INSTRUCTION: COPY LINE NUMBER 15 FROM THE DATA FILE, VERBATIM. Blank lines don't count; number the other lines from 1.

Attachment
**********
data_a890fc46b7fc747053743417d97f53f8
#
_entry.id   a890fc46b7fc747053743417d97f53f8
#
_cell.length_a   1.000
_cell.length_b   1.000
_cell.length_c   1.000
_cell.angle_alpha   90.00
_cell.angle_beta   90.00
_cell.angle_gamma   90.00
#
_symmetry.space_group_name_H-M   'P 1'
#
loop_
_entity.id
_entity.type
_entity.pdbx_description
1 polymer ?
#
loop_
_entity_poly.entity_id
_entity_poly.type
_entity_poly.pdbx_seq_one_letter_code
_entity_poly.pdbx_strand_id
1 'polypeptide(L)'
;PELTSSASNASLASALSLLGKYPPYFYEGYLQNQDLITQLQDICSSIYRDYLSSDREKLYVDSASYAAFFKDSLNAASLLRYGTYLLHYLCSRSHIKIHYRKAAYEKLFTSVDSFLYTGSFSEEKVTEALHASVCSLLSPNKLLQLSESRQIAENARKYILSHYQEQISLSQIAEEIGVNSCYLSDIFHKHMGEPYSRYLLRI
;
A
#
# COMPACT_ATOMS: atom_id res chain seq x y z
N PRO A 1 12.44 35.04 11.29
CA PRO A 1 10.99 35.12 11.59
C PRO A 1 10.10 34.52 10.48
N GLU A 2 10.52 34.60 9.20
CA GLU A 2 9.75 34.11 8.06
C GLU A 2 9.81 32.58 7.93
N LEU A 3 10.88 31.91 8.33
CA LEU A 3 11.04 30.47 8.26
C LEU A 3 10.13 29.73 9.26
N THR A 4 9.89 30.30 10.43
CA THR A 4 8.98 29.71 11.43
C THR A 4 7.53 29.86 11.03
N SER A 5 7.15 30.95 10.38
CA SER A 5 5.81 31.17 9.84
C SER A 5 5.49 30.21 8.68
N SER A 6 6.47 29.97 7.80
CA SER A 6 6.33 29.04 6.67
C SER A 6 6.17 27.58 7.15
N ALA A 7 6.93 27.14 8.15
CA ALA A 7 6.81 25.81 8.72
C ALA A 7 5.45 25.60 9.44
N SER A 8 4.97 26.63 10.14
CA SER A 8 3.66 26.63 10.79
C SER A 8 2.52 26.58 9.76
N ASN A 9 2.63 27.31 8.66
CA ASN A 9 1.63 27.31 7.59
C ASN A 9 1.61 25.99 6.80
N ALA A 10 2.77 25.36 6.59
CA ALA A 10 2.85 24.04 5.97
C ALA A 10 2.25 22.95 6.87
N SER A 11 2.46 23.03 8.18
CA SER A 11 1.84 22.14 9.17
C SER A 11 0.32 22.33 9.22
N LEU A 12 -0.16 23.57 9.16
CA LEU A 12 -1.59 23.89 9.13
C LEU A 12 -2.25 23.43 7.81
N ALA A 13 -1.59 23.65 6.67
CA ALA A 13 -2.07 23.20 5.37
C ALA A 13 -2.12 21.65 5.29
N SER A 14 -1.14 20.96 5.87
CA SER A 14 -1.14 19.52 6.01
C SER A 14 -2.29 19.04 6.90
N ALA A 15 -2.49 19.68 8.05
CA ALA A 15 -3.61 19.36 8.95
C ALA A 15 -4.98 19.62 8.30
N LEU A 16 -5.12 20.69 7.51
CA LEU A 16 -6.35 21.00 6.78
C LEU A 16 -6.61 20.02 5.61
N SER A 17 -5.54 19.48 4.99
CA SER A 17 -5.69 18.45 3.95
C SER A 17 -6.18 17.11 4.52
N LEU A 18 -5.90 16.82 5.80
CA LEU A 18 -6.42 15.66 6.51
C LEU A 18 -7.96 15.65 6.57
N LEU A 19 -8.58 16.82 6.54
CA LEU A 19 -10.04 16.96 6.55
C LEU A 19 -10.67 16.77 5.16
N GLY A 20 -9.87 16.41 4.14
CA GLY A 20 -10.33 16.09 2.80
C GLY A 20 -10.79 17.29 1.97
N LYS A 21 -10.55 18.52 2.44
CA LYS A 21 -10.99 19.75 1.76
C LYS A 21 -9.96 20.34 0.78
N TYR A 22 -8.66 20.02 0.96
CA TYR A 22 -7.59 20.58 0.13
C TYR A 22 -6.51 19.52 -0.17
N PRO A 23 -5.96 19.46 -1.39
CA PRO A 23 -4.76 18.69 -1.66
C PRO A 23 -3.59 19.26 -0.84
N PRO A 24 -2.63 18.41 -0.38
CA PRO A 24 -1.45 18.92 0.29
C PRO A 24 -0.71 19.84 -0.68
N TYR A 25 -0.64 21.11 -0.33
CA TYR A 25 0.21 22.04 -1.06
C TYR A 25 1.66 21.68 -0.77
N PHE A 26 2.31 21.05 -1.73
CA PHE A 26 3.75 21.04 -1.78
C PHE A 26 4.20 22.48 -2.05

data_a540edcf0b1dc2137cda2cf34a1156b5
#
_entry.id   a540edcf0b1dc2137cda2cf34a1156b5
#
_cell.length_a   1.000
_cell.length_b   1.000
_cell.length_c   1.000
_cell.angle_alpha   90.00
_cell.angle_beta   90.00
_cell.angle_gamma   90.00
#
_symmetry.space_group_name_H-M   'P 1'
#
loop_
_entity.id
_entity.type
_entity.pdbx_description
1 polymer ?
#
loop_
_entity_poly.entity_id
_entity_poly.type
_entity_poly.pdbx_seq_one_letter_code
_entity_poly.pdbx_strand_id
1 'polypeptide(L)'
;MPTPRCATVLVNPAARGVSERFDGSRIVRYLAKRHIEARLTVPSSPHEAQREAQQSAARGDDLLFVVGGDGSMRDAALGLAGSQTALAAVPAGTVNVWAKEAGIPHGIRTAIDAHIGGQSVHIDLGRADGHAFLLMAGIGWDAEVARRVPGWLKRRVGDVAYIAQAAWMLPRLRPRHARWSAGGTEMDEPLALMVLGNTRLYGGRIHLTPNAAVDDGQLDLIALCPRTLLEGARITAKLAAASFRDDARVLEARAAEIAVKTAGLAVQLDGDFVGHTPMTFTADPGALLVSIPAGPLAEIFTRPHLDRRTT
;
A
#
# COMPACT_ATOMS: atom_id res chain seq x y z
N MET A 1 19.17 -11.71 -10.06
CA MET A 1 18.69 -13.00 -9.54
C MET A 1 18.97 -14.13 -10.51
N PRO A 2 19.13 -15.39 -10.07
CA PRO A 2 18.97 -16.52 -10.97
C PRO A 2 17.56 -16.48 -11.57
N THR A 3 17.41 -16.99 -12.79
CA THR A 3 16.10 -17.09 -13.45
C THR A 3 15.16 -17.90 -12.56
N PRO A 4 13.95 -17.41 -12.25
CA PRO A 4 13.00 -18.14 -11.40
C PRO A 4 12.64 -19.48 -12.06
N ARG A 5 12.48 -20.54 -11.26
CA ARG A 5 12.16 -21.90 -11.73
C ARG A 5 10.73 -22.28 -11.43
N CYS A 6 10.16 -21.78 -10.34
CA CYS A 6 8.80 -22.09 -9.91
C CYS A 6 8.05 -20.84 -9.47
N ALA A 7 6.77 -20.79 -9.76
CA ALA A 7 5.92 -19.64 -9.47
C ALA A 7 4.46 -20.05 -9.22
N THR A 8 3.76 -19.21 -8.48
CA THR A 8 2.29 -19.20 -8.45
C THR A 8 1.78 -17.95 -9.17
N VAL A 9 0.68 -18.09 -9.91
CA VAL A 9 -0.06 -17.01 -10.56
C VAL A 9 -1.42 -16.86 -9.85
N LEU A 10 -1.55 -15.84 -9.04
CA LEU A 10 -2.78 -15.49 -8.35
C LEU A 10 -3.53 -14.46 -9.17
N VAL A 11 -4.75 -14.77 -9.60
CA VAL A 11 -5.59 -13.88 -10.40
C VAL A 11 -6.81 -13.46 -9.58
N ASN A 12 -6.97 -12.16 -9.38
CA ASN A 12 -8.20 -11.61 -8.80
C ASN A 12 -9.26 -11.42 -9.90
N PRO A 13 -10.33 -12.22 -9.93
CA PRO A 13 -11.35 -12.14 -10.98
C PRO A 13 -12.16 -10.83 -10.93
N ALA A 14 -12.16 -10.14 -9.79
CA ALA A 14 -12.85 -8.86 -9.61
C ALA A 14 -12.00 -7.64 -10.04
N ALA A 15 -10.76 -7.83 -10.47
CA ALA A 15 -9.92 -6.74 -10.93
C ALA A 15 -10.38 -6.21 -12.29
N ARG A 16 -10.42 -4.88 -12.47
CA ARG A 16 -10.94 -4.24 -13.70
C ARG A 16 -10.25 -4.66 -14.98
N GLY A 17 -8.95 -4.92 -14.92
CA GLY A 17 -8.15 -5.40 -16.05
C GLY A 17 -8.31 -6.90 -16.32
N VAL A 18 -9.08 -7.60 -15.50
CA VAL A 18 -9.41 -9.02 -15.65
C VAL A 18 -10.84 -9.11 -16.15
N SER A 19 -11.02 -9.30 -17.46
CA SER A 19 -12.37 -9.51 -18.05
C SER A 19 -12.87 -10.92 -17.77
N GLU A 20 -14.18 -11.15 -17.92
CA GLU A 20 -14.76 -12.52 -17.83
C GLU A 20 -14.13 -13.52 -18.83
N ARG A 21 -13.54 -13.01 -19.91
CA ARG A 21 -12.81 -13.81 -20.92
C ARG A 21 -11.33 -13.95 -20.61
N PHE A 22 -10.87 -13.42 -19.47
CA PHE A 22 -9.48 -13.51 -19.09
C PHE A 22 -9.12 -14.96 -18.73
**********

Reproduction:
_entity.id